GOOGLE HAS REVEALED OpenTitan, an open-source project that aims to cook up designs for chips with security baked into them.
While AMD and Intel CPUs now come with hardware security features, OpenTitan wants to create chips that have "an open-source hardware root of trust" that ensures a level of security at the hardware level for cloud providers, data centre operators and other folks that need a lot of compute power to wrangle loads of data.
Effectively, OpenTitan will provide a set of design and integration instructions for use in server motherboards, storage devices, peripherals and other bits of hardware, that build upon the security principles used to create Google's own Titan security chips.
"OpenTitan's aim is to build and maintain a high-quality logically-secure silicon design, including reference firmware, verification collateral, and technical documentation," OpenTitan's site explained.
While Google is involved in OpenTitan, the non-profit community LowRisc will head up the project, with help from the likes of Western Digital and ETH Zurich.
How exactly will OpenTitan deliver it's proposed security chops? Well, we'll hand you over to ETH Zurich's Luca Benini, professor at the Institute for Integrated Systems, to shed some light on that.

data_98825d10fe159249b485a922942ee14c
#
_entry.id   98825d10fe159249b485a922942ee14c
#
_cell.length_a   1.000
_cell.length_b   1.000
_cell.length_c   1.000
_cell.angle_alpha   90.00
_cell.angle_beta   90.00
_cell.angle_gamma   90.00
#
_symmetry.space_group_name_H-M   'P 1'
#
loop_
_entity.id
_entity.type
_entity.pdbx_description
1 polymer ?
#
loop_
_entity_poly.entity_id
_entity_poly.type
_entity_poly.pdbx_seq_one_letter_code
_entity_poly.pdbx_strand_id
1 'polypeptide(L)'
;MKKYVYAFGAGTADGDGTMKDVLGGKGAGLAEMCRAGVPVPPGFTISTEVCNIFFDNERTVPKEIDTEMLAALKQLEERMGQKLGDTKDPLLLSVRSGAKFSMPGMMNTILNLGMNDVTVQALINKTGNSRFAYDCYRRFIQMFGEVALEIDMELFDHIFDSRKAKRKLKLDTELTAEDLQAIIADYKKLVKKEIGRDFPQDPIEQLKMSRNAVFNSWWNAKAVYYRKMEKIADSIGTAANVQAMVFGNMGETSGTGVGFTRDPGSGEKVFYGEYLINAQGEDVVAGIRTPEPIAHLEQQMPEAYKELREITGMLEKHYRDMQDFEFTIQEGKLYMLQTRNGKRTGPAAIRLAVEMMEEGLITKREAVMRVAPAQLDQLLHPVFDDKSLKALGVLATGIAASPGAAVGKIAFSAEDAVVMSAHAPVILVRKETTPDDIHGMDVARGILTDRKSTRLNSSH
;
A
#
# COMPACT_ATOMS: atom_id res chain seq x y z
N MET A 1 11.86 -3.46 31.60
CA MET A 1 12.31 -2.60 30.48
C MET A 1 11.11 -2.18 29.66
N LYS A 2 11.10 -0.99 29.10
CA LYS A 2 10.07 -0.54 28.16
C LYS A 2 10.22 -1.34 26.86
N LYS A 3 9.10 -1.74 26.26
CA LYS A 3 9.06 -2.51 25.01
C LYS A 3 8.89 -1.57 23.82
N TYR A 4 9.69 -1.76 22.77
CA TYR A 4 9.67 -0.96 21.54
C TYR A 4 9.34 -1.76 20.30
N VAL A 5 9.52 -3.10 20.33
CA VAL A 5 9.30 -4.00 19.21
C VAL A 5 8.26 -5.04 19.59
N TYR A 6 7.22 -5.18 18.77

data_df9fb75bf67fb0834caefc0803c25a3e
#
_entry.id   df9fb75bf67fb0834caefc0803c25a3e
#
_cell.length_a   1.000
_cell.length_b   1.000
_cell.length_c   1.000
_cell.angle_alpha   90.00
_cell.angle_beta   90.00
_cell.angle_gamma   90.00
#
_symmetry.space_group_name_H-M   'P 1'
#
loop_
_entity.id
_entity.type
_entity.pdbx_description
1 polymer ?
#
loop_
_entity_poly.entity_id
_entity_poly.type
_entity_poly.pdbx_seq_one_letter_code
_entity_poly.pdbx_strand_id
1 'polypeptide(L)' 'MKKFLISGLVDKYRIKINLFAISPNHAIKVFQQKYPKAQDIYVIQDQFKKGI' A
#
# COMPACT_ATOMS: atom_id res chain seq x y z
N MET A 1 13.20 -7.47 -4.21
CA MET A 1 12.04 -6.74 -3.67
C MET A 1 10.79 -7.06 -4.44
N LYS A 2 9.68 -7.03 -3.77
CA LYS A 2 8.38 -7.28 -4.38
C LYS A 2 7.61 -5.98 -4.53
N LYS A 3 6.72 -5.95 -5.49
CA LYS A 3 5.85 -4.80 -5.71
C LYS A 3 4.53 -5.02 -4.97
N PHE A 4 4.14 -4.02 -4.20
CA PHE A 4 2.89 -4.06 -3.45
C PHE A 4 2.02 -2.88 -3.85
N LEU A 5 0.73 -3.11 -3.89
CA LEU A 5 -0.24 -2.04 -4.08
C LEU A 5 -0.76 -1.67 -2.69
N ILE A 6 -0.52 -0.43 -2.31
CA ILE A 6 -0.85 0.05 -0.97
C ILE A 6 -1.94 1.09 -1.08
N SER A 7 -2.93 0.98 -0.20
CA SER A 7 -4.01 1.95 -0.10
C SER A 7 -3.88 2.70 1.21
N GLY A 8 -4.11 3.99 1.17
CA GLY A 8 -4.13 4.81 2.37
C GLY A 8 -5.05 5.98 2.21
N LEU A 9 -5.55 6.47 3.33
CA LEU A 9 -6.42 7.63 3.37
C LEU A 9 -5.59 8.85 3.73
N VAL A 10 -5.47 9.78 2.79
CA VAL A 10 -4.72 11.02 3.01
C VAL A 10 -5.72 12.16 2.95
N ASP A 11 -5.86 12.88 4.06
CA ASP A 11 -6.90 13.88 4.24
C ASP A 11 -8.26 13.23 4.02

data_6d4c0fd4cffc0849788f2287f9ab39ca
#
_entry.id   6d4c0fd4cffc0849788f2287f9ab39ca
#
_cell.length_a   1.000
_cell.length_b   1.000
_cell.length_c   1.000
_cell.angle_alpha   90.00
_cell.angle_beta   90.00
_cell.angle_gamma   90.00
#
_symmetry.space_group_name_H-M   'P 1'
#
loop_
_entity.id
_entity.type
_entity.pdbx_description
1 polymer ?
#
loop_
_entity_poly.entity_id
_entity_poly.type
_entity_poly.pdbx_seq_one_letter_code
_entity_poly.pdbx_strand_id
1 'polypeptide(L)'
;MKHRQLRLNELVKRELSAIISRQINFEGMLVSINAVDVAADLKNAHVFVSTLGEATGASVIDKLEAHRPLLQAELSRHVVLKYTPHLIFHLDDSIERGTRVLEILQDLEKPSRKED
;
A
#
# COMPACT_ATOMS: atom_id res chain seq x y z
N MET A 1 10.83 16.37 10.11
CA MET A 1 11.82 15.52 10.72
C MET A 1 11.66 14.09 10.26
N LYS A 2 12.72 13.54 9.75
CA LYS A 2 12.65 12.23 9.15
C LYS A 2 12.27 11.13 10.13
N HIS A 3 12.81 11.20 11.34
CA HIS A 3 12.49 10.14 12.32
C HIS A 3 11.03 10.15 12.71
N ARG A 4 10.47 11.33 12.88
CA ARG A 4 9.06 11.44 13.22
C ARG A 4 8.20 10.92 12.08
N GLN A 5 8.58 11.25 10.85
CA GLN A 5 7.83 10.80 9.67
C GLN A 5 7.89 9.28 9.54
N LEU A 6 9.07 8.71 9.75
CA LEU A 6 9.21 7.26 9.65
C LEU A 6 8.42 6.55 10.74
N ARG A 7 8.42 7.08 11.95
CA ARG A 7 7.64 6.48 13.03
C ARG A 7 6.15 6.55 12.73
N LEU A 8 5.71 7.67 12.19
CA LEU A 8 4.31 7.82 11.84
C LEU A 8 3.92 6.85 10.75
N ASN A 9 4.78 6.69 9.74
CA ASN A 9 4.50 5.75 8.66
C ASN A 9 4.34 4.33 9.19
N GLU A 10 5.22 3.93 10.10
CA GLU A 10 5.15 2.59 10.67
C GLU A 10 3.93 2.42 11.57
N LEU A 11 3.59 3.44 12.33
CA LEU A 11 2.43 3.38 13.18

"OpenTitan monitors the computer as it starts up - in what is known as the boot process. Like a newborn baby, a computer requires special protection in the seconds after it is switched on. The 'firmware' - that is, the software that controls the boot process - is active before the antivirus software is operational, for example. Many attacks therefore target these first few seconds and attempt to compromise the firmware," said Benini.
"If this attempt succeeds, the attackers can take control of the system without being noticed. OpenTitan checks whether the code generated by the firmware matches the expected code. If it doesn't, the boot process is terminated."
One OpenTitan really gears up, you could expect to see such dedicated security hardware in various servers and data centres. But there's also a good chance that things learnt from the project could filter down into the consumer world, and say the Pixel 5 could come with a dedicated security chip and hardware features. µ
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